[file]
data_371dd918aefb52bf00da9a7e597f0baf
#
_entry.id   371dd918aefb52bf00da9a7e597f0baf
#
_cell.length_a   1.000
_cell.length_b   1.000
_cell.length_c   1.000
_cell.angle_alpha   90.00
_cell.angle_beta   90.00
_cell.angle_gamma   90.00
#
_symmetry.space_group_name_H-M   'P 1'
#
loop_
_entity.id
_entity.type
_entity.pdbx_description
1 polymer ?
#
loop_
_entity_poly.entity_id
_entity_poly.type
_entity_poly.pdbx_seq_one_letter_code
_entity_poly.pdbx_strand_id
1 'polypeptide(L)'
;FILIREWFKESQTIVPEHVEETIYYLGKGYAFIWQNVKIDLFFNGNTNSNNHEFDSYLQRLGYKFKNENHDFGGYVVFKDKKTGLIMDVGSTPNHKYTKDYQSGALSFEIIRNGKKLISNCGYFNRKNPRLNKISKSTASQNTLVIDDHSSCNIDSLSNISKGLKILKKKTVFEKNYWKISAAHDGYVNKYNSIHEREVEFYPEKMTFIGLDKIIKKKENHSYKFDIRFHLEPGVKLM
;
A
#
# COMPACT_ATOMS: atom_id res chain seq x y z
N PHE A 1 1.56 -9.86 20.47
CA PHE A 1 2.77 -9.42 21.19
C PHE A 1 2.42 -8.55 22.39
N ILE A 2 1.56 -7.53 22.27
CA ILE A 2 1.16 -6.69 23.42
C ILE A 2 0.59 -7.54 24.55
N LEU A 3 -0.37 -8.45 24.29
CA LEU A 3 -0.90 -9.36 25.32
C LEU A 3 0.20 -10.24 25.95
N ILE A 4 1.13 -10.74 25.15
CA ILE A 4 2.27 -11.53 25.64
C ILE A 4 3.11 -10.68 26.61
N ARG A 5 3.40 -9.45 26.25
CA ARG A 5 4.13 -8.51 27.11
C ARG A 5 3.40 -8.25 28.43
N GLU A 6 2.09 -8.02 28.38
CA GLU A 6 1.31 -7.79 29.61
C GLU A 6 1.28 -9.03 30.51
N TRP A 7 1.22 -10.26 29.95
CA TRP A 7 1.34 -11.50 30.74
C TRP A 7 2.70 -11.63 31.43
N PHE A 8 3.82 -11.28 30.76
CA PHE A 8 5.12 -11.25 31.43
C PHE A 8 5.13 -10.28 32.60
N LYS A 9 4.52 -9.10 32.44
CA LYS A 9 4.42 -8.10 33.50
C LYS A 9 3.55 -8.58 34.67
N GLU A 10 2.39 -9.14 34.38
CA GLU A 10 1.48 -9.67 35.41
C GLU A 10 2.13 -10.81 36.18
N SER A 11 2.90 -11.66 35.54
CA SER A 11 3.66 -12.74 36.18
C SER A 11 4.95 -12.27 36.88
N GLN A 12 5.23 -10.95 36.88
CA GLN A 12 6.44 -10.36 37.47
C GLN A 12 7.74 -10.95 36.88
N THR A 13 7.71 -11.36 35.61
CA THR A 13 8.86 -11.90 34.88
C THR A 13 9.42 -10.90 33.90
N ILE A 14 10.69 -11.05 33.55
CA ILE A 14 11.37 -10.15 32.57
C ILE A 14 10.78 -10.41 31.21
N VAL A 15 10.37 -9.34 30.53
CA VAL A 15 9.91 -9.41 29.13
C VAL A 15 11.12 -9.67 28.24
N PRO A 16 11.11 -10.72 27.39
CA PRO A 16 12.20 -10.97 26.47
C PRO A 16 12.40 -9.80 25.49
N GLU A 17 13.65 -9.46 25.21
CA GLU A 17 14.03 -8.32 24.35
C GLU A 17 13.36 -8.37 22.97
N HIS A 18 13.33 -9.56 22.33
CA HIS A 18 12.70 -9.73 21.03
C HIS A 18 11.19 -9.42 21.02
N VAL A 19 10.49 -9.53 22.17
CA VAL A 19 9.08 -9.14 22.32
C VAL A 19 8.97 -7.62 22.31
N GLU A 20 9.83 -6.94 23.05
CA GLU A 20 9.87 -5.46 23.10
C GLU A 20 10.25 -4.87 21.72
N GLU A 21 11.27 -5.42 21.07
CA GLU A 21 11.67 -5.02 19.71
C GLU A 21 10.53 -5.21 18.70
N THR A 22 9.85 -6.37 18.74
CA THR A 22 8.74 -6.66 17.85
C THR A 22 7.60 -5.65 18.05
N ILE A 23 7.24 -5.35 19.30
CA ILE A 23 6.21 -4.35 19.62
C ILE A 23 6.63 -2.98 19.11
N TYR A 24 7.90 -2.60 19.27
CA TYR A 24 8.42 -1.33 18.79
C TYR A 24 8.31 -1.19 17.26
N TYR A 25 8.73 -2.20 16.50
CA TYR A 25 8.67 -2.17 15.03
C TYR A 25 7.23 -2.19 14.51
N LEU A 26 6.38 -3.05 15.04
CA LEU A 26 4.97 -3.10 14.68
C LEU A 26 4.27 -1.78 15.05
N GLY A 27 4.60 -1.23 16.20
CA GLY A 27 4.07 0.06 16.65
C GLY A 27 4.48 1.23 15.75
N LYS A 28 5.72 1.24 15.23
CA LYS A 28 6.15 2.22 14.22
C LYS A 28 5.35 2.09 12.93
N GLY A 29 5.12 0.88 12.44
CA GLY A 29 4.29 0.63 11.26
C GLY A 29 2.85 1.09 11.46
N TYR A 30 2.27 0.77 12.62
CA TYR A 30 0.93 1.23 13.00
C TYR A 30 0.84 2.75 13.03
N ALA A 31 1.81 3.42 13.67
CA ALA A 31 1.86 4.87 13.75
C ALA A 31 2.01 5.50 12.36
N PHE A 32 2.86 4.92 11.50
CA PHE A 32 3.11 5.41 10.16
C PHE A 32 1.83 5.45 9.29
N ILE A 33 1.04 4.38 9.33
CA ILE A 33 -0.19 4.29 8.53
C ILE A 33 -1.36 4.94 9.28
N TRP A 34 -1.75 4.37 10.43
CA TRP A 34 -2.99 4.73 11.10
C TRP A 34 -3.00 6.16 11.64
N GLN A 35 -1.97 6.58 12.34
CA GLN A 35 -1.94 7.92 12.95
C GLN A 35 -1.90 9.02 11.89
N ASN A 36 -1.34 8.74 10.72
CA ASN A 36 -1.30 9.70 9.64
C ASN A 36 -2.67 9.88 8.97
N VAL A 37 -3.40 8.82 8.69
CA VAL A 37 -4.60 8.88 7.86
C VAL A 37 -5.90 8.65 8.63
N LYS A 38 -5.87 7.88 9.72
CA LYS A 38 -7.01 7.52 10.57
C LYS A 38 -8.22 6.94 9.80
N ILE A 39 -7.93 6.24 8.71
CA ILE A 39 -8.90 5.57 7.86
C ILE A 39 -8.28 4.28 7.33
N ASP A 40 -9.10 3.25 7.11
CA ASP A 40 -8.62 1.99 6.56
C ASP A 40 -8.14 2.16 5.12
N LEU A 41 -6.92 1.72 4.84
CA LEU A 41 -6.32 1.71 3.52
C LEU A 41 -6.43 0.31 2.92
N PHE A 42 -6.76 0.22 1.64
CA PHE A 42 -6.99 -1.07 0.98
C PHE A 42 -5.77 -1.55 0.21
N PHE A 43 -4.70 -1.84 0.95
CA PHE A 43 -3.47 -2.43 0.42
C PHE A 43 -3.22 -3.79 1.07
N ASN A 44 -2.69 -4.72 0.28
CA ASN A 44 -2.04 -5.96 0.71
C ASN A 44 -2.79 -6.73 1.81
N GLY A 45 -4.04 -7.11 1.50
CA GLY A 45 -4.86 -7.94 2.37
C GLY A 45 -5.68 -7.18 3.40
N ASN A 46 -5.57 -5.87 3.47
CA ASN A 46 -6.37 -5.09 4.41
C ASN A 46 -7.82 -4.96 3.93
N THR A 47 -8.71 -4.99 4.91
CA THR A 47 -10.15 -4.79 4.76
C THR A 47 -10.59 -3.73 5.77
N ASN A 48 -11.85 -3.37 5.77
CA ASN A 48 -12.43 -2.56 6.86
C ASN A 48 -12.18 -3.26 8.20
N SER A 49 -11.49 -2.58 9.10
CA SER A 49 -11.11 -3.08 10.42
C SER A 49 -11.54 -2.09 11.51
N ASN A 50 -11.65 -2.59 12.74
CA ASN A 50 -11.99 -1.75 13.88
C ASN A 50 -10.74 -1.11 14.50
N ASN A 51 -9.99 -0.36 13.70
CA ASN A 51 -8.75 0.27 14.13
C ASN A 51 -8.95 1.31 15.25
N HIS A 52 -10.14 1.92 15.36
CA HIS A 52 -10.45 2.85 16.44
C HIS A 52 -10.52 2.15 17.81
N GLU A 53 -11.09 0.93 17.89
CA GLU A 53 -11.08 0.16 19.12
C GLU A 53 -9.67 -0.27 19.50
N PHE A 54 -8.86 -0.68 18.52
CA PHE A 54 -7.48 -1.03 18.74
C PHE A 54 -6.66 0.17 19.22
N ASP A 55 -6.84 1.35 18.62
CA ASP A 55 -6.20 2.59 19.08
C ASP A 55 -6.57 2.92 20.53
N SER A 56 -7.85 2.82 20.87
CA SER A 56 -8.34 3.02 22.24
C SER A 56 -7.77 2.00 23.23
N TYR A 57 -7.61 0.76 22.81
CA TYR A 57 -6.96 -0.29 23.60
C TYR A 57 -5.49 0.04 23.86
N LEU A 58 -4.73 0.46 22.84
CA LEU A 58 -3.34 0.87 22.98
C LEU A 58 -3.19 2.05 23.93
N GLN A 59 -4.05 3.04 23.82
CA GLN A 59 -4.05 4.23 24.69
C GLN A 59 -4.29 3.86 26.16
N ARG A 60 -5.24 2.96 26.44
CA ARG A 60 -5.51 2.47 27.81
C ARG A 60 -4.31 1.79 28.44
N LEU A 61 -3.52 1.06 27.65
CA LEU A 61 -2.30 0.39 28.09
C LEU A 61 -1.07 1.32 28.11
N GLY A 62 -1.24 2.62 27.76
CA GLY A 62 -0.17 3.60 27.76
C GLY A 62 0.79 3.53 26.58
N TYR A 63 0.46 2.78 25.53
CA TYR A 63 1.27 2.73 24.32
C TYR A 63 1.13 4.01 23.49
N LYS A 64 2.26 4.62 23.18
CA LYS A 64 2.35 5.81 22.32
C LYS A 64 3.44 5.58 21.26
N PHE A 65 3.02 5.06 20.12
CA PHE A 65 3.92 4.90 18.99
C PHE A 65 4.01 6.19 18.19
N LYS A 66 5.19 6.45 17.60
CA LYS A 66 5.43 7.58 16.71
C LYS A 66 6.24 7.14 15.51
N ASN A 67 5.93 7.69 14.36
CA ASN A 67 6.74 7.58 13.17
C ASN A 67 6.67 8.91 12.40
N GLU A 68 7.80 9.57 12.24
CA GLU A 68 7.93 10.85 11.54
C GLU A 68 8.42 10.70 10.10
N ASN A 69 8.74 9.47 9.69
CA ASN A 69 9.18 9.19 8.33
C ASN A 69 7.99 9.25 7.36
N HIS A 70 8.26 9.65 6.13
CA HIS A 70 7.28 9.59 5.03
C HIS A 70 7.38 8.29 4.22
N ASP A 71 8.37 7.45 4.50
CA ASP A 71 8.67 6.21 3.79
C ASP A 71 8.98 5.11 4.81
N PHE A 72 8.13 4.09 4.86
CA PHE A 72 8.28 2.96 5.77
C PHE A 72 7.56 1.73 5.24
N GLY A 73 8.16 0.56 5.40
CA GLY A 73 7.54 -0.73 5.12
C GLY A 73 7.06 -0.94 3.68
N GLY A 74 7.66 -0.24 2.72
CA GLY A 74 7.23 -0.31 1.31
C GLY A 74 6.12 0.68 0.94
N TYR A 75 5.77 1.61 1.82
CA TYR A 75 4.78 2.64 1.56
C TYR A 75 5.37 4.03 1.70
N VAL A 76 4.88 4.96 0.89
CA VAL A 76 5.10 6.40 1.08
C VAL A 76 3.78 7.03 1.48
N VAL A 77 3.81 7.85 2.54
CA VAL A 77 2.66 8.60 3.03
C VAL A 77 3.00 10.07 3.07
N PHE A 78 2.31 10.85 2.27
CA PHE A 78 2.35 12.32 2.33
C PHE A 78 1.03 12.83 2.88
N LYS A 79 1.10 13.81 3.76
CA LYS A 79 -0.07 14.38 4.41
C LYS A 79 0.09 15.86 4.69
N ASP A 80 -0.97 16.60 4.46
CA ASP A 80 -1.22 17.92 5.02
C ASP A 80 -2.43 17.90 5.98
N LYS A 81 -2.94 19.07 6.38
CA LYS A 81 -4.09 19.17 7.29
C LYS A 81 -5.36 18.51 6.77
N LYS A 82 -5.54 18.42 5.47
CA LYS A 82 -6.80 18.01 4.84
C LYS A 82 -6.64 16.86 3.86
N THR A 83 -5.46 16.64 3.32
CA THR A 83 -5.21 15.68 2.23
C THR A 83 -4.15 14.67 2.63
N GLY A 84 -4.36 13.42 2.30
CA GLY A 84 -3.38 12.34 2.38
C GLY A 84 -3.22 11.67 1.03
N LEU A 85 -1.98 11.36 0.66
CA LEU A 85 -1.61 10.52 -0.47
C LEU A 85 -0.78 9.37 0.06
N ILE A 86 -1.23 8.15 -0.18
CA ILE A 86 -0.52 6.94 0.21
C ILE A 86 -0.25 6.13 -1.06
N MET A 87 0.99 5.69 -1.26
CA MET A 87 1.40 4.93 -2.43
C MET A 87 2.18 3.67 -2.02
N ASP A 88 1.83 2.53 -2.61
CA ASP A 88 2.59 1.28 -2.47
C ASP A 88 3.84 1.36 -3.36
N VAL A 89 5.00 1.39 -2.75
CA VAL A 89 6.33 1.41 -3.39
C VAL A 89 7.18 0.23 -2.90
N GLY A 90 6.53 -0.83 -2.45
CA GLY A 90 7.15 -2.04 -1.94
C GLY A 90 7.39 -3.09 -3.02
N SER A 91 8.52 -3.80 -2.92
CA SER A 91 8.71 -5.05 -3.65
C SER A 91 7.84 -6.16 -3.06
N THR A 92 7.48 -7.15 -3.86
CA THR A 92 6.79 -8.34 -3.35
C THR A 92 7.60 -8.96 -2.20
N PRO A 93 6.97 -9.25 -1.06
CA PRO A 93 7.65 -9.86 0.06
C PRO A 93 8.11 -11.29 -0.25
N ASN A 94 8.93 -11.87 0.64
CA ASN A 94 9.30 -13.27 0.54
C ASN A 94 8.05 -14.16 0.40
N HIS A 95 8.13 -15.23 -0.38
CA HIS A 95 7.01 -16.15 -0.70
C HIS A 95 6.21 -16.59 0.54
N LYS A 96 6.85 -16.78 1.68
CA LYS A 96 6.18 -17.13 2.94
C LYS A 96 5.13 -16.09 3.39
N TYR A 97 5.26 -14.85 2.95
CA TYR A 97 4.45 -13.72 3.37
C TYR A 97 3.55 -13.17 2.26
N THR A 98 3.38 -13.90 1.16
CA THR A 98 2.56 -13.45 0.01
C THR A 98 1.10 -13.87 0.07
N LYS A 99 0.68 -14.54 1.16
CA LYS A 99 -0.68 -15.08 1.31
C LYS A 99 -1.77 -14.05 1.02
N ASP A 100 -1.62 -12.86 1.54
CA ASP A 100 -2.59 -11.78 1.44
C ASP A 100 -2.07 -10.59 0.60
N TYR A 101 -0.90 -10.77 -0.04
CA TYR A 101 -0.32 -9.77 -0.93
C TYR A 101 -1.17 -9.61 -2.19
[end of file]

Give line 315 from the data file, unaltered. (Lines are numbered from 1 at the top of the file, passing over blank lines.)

C HIS A 95 6.21 -16.59 0.54